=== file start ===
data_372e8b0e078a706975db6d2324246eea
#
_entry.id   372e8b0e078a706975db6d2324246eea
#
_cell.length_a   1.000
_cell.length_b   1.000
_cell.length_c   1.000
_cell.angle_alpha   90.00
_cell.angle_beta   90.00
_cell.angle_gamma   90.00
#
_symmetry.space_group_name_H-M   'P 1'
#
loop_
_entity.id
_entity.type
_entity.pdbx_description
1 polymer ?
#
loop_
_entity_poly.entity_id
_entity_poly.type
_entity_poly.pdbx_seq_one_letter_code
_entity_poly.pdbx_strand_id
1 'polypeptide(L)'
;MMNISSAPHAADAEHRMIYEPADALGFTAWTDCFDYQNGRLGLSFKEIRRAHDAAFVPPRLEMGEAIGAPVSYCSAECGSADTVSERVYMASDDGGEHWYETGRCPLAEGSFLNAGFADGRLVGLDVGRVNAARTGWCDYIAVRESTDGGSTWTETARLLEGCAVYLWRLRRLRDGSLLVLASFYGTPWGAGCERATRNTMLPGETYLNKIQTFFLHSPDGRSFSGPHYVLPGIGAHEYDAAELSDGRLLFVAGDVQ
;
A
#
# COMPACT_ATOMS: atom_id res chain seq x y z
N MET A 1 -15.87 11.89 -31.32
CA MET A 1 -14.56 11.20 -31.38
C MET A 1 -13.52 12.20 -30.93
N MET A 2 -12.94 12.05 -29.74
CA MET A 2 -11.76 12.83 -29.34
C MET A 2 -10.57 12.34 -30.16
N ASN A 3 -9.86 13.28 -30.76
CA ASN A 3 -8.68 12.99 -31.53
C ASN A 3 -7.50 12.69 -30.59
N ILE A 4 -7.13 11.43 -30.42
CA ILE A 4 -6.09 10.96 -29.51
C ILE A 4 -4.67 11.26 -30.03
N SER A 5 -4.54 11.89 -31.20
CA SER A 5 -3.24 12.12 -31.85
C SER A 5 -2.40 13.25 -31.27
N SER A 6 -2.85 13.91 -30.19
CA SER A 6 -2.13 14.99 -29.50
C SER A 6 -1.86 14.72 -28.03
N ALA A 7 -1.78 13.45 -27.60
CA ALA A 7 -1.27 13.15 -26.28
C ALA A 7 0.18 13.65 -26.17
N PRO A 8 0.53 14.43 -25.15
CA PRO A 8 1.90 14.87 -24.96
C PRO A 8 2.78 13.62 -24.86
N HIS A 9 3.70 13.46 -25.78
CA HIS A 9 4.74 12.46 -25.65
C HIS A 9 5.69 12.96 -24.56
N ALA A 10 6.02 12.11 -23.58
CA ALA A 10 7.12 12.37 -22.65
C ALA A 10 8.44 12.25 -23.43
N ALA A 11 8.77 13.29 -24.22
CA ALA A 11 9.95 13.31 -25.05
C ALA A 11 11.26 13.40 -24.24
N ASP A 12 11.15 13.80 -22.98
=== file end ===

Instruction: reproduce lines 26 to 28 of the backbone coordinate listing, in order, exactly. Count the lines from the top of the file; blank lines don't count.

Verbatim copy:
;MMNISSAPHAADAEHRMIYEPADALGFTAWTDCFDYQNGRLGLSFKEIRRAHDAAFVPPRLEMGEAIGAPVSYCSAECGSADTVSERVYMASDDGGEHWYETGRCPLAEGSFLNAGFADGRLVGLDVGRVNAARTGWCDYIAVRESTDGGSTWTETARLLEGCAVYLWRLRRLRDGSLLVLASFYGTPWGAGCERATRNTMLPGETYLNKIQTFFLHSPDGRSFSGPHYVLPGIGAHEYDAAELSDGRLLFVAGDVQ
;
A